… vegan starter kits and leaflets bursting at the seams with information about how our choices affect animals.
Lettuce Ladies embody empowerment! Our advocates are all volunteers. Lettuce Ladies choose to turn heads to protect animals, improve people’s health, and help fight climate change.
They know that, unlike themselves, millions of animals suffering and dying on factory farms and in slaughterhouses are never given the chance to consent. Cows, pigs, chickens, minks, foxes, and all other animals exploited by the food and fashion industries have no say in what happens to their bodies, so our Lettuce Ladies use their own to call attention to the plight of these living beings.
Today, in a society that uses scantily clad models to sell everything from cars to cheeseburgers, those who use their bodies as a political or an emotional statement to call for justice and compassion — as our Lettuce Ladies do — are a breath of fresh air!
Education has evolved over the years. Tablets have replaced composition books. Computer labs made typewriters obsolete. Many students wouldn’t recognize an overhead projector if they saw one. Given all the innovations and advances, why are some school districts still clinging to the antiquated tradition of forcing donkeys to “play” basketball in fundraisers?
Yes, you read that correctly: Students and faculty shoot hoops while riding donkeys supplied by a handful of companies that rent out these personable and intelligent animals like carnival equipment. During games, they are often pulled, kicked, screamed at or even hit by inexperienced riders who are more interested in putting on a show for spectators than in treating them with care.
Contrary to the common perception that donkeys are “stubborn,” they can best be described as cautious. They prefer routine and don’t adjust quickly to change. On the donkey basketball circuit, they’re loaded into tractor-trailers and hauled from one event to the next. Life on the road and being forced into one new environment after another is stressful for them. They repeatedly find themselves in gymnasiums surrounded by screaming kids, bullhorns and whistles. According to The Donkey Sanctuary in the U.K., an average-size donkey is not able to carry much more than 100 pounds, yet in most games, donkeys are forced to carry full-grown adults or teenagers.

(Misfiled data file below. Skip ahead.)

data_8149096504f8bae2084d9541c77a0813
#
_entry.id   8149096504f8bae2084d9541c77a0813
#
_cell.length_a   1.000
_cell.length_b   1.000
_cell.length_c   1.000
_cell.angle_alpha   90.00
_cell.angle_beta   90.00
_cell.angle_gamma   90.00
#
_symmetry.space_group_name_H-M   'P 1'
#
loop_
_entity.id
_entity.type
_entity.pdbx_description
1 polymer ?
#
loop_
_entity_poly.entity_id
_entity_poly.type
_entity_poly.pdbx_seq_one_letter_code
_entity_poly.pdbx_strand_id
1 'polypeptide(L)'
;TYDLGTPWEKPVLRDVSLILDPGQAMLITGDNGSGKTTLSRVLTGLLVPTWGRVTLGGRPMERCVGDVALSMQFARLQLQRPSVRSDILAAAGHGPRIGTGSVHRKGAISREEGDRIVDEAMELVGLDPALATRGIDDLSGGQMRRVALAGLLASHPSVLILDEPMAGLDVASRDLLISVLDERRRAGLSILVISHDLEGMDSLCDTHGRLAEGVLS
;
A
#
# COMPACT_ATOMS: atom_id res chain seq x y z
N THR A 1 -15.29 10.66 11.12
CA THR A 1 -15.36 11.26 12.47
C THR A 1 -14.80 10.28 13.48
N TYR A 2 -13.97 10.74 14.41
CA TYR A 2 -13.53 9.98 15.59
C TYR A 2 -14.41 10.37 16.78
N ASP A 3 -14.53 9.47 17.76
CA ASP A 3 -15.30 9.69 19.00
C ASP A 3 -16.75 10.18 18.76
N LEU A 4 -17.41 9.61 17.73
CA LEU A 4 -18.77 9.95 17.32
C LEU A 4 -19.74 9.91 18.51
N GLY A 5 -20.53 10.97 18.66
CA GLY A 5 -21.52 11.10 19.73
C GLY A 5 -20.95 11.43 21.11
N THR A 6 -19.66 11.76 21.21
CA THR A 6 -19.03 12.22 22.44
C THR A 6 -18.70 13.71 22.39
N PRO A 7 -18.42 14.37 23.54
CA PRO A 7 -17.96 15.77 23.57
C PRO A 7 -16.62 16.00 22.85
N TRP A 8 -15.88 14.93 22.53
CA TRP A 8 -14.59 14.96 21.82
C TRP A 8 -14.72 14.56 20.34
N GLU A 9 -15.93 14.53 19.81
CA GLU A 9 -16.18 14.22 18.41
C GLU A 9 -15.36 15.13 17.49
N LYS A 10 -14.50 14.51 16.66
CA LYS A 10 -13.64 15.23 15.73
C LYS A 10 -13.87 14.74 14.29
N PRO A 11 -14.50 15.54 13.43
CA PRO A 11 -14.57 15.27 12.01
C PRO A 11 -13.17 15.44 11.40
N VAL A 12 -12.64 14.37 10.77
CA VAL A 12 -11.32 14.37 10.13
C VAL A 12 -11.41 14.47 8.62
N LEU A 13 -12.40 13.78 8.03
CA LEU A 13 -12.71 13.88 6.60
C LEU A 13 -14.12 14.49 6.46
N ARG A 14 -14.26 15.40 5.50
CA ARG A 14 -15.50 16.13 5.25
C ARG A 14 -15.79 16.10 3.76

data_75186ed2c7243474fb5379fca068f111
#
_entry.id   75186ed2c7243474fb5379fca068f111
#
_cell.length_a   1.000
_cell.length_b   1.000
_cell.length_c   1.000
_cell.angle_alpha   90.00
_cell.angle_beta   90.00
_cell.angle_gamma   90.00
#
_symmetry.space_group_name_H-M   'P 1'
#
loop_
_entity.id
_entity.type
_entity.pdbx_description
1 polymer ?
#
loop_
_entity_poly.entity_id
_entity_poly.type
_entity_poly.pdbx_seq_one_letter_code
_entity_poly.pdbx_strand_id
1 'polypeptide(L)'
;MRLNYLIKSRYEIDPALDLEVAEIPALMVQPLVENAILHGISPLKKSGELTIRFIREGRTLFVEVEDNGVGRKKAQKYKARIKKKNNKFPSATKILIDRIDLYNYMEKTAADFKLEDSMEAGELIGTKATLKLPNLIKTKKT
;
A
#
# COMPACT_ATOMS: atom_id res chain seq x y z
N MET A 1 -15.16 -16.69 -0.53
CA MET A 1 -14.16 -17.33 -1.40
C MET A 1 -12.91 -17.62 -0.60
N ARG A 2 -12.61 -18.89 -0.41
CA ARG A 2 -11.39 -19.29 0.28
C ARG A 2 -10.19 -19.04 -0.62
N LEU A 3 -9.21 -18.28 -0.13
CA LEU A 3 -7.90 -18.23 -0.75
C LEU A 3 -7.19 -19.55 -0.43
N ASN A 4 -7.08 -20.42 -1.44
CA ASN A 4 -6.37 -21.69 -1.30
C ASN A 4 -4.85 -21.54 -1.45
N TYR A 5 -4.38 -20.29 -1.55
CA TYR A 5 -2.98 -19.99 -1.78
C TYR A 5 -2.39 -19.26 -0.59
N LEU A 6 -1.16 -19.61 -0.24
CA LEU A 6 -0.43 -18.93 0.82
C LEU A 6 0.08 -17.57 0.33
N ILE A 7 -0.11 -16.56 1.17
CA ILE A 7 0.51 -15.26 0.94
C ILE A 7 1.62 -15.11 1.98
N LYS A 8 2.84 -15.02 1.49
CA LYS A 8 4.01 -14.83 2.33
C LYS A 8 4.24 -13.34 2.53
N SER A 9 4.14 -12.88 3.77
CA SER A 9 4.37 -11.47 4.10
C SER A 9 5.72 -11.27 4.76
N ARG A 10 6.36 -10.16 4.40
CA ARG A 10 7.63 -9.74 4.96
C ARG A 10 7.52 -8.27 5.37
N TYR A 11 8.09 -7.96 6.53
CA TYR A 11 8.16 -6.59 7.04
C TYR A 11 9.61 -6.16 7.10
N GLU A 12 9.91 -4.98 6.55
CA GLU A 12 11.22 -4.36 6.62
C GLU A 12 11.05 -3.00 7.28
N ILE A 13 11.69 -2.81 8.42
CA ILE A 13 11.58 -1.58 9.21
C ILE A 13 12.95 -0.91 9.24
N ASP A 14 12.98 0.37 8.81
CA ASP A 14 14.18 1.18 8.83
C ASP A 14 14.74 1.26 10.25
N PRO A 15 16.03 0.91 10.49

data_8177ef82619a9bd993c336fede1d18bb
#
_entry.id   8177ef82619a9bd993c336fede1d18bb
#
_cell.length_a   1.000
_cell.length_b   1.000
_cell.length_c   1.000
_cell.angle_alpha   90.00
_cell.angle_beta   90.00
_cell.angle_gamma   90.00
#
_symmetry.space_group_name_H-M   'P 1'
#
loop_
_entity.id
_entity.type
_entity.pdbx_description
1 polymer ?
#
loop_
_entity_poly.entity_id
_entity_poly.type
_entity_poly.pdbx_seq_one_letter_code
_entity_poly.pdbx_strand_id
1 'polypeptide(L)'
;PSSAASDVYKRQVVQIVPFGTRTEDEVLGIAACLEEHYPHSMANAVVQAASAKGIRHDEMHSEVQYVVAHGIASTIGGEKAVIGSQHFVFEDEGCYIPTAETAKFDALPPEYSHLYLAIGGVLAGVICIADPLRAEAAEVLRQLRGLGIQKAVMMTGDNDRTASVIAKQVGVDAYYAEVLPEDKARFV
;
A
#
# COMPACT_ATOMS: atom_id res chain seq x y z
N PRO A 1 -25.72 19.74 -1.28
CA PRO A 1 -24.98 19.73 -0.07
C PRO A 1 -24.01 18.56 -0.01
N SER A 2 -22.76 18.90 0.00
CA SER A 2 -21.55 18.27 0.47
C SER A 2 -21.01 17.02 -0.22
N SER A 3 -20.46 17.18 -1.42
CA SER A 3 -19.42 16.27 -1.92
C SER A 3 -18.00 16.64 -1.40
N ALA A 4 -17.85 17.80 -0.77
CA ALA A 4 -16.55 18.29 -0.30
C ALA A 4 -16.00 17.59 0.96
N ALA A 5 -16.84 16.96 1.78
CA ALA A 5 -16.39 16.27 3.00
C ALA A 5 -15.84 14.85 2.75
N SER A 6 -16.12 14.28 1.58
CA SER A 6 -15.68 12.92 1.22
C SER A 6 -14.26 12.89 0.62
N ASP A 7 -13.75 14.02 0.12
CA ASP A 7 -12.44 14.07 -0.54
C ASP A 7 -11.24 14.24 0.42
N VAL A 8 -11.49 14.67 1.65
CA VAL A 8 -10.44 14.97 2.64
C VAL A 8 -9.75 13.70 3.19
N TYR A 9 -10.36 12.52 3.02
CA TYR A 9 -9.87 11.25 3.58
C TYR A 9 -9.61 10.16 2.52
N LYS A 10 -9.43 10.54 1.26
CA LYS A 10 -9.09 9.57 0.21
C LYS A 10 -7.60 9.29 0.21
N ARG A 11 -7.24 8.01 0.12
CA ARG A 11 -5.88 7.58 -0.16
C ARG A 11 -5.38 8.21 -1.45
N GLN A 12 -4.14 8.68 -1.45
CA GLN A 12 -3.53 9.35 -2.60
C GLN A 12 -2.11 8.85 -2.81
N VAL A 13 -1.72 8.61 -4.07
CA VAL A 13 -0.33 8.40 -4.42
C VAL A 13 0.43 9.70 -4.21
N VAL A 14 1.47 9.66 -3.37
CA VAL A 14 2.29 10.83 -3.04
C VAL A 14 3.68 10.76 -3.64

Donkeys are specifically excluded from protection under the Animal Welfare Act and are afforded no federal protection whatsoever. And operators of traveling shows come and go quickly, so even if local authorities wanted to conduct inspections or take other action, the donkeys and their exhibitor might be long gone. Unlike horses, donkeys tend to hide their pain and may even continue to eat when they’re not feeling well, making signs of illness hard to detect.
Stressful and confusing situations can also make them skittish and unpredictable. A man in Waterloo, Illinois, was awarded more than $110,000 for injuries that he sustained in a donkey basketball game, and a Wisconsin state senator fell off a donkey during a game and broke her leg. In 2006, a Florida teacher sued the Diocese of St. Petersburg and the owner of the Dixie Donkey Ball company, claiming that she had sustained injuries after being thrown off a donkey at a fundraiser. In 2011, Grant Community High School District in Illinois ended donkey basketball games after its insurance carrier expressed concern for its liability. A district spokesperson said, “[I]t was time for it to end. … People fall off the donkeys and hit the floor pretty hard, not to mention some of the donkeys buck the players off.”
Supporting donkey basketball sends kids the message that forcing animals to perform stunts to entertain us is acceptable if it’s “for a good cause.” Child psychologists as well as top law-enforcement officials consider cruelty to animals a red flag that predicts future violent behavior; given schools’ responsibility for striving to maintain a zero-tolerance policy toward bullying, they should condemn all forms of cruelty, including cruelty to animals.